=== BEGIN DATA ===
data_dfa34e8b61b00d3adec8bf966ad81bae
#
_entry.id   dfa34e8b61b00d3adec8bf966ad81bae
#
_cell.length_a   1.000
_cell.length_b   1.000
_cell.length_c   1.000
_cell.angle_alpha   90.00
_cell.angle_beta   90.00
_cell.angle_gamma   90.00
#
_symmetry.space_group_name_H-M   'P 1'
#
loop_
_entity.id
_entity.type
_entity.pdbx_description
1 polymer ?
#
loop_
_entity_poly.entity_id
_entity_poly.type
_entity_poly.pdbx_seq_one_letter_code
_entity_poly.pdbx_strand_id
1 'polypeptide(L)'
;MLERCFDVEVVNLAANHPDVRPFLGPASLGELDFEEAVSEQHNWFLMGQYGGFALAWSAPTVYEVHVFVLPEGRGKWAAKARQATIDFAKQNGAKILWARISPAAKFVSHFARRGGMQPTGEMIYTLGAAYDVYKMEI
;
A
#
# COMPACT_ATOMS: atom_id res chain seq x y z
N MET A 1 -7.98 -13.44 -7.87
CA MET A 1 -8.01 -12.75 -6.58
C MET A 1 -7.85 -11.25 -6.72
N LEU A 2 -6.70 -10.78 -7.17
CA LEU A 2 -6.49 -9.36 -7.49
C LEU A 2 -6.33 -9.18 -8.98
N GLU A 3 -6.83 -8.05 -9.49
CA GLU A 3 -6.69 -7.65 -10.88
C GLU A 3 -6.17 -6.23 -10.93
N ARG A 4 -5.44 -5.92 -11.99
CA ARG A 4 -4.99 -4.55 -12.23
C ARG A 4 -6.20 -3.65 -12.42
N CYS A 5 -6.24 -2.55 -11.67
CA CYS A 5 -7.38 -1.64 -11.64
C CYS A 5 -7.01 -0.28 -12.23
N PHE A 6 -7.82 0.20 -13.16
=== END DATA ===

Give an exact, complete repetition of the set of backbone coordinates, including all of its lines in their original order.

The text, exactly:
data_dfa34e8b61b00d3adec8bf966ad81bae
#
_entry.id   dfa34e8b61b00d3adec8bf966ad81bae
#
_cell.length_a   1.000
_cell.length_b   1.000
_cell.length_c   1.000
_cell.angle_alpha   90.00
_cell.angle_beta   90.00
_cell.angle_gamma   90.00
#
_symmetry.space_group_name_H-M   'P 1'
#
loop_
_entity.id
_entity.type
_entity.pdbx_description
1 polymer ?
#
loop_
_entity_poly.entity_id
_entity_poly.type
_entity_poly.pdbx_seq_one_letter_code
_entity_poly.pdbx_strand_id
1 'polypeptide(L)'
;MLERCFDVEVVNLAANHPDVRPFLGPASLGELDFEEAVSEQHNWFLMGQYGGFALAWSAPTVYEVHVFVLPEGRGKWAAKARQATIDFAKQNGAKILWARISPAAKFVSHFARRGGMQPTGEMIYTLGAAYDVYKMEI
;
A
#
# COMPACT_ATOMS: atom_id res chain seq x y z
N MET A 1 -7.98 -13.44 -7.87
CA MET A 1 -8.01 -12.75 -6.58
C MET A 1 -7.85 -11.25 -6.72
N LEU A 2 -6.70 -10.78 -7.17
CA LEU A 2 -6.49 -9.36 -7.49
C LEU A 2 -6.33 -9.18 -8.98
N GLU A 3 -6.83 -8.05 -9.49
CA GLU A 3 -6.69 -7.65 -10.88
C GLU A 3 -6.17 -6.23 -10.93
N ARG A 4 -5.44 -5.92 -11.99
CA ARG A 4 -4.99 -4.55 -12.23
C ARG A 4 -6.20 -3.65 -12.42
N CYS A 5 -6.24 -2.55 -11.67
CA CYS A 5 -7.38 -1.64 -11.64
C CYS A 5 -7.01 -0.28 -12.23
N PHE A 6 -7.82 0.20 -13.16